We’re at the precipice of something big changing Facebook.
Facebook recently released its Facebook 3D photo tool, which allows Facebook users to take a Portrait mode photo, upload it to Facebook and then view it in 3D. Essentially, Facebook 3D photos utilize depth of field to give Facebook users an immersive experience. Click below for our full guide!
How will consumers and brands use Facebook 3D photos?
As users onboard to the new Facebook 3D tool, it’s only a matter of time before brands start integrating Facebook 3D photos into their social media marketing strategies.
I spoke to 10 leading social media experts across a variety of industries to discuss their predictions for Facebook 3D photos for brands and consumers, as well as to learn how their brands and companies are already using (or planning to use) Facebook 3D photos.
“I think that ultimately, 3D images will overtake regular 2D images as the main photo visual shared on Facebook and across Messenger. The more lifelike a visual, the more the visual chips away at the psychological barrier between reality and simulation, between physical proximity and digital rendering.
As this barrier is diminished, it results in considerably higher conversions for companies because it reduced the uncertainty inherent in e-commerce shopping. In this way, 3D photos will address the key challenge to selling online: uncertainty about size, fit and other detailed physical characteristics. As soon as Facebook releases 3D photos as an option for what we do in Messenger, we’ll enable brands to incorporate Facebook 3D photos into the conversational marketing campaigns powered by the Headliner platform.
Platform-wide, we see a 15% increase in campaign conversions--whether for abandoned cart, abandoned browse, product recommendation, etc.--when rich imagery is included. This is because of the emotional response triggered by visually interacting with a product, as well as a basic memory-jogging function. Plus, Facebook 3D images will reduce the great challenge of consumer uncertainty about size, fit and other detailed physical characteristics. For this reason, we would expect them to boost conversions.”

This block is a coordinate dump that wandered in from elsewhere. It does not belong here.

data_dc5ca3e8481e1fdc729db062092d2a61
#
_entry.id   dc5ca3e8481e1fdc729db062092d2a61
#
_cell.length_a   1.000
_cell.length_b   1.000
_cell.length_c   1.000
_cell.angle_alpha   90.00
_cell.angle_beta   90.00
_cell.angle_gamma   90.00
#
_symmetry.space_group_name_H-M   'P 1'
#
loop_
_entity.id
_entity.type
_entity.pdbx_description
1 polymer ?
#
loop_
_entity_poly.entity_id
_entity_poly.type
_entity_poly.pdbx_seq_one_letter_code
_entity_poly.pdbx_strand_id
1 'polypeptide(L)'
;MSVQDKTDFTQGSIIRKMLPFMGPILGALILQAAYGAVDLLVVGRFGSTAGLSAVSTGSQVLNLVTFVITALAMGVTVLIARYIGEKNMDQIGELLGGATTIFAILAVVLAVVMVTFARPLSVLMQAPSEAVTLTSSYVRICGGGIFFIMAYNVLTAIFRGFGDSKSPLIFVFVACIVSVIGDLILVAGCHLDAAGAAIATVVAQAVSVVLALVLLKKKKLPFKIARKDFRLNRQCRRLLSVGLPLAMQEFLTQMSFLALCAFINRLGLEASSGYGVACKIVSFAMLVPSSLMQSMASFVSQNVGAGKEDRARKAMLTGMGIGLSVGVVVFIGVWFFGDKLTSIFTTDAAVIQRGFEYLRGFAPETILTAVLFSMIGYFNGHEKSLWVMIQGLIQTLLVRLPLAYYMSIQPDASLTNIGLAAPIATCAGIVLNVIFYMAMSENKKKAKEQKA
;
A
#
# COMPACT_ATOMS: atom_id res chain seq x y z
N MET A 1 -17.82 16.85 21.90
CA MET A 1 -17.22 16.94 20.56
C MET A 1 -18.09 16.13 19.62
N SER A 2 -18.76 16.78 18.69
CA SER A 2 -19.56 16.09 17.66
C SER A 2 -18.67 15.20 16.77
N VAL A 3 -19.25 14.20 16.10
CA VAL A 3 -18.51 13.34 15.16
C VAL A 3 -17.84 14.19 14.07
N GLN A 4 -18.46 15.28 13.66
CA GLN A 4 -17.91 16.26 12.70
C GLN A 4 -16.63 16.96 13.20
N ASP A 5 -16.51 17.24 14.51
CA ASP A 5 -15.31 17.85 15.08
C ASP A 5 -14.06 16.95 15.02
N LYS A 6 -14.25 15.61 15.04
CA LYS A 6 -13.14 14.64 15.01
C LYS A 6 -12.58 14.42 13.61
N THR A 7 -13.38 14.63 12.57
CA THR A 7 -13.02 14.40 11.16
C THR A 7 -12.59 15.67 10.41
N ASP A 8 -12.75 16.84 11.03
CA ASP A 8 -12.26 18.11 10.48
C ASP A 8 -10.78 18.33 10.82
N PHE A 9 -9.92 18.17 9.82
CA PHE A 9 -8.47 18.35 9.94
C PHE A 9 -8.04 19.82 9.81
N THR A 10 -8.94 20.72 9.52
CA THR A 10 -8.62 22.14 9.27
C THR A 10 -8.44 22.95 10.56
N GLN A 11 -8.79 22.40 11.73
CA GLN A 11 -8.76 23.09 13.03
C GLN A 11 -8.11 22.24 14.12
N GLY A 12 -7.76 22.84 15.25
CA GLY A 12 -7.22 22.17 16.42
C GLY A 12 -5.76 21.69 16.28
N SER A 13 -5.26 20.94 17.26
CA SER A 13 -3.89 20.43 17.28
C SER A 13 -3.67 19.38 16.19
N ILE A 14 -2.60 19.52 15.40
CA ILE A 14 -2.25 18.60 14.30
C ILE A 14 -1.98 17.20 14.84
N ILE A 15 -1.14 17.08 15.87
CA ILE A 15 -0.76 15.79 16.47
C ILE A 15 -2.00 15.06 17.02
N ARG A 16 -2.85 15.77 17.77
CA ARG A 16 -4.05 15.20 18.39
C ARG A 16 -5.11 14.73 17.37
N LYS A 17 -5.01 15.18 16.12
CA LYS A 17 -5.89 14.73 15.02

“Facebook 3D photos have unlocked a new world of creativity. While the average user might consider 3D content creation to be out of reach, Facebook has enabled them to think: “This is accessible to me, and I can create this!” Much like what we’ve seen with video, we’ll see brands quickly adapt Facebook 3D photos to further develop their e-commerce, to showcase individuals from their organizations and more.
Facebook’s investment in AR/VR has advanced to help make 3D more accessible for marketers. With the addition of a third dimension comes a new set of variables to consider. Moderation of these posts will be a hot topic as political and privacy concerns still linger for the platform. Beyond Facebook 3D photos, users are also creating Facebook 3D posts of everything from their products to memes. Snapchat and Pokemon Go have found success with their 3D elements that mimic a real-life object seen through a phone screen, which Facebook is likely to develop further in the near future.
3D photos are a great option for our clients who prefer to post organically on Facebook. The image depth is certainly thumb-stopping enough to go a long way with no spend behind it. And, compared to the production time of video content, it takes only a moment to capture a 3D photo with a two-lens camera. As our clients’ consumers also adapt to 3D photos, a whole new type of user content is being generated for brands to use and engage with. Influencers now have a new way of promoting brands and we’re excited to see the results. It’s surprisingly easy for 2D-minded individuals to enter the world of 3D. I myself was apprehensive about tackling 3D, but applications like Microsoft’s 3D Paint are making it very easy to dive right in with minimal experience.”
“At baseline, Facebook 3D is a new way to create different, and potentially more engaging, content. As the feature progresses, I expect this to become a huge selling point for keeping content and ads on Facebook. Imagine IKEA retargeting you with an ad that lets you see that couch you were looking at from multiple angles and potentially uses AR to show you how the couch looks in your living room. We are seeing that almost all 100+ of the e-commerce companies on our platform are experimenting with 3D photos. The first step we are seeing is testing organic content containing Facebook 3D images to see how it compares to similar 2D content.”
“Facebook 3D photos have taken off really quickly, but it’s still very early days. Throughout the next year I think we will see all kinds of brands and businesses commissioning creative studios to create 3D pictures from images that would have previously been 2-dimensional assets to generate more social engagement.
As the format matures, more options to convert 2D stills into 3D photos will become available to the public - right now there are only a few methods, and all require uploading from a recent iPhone.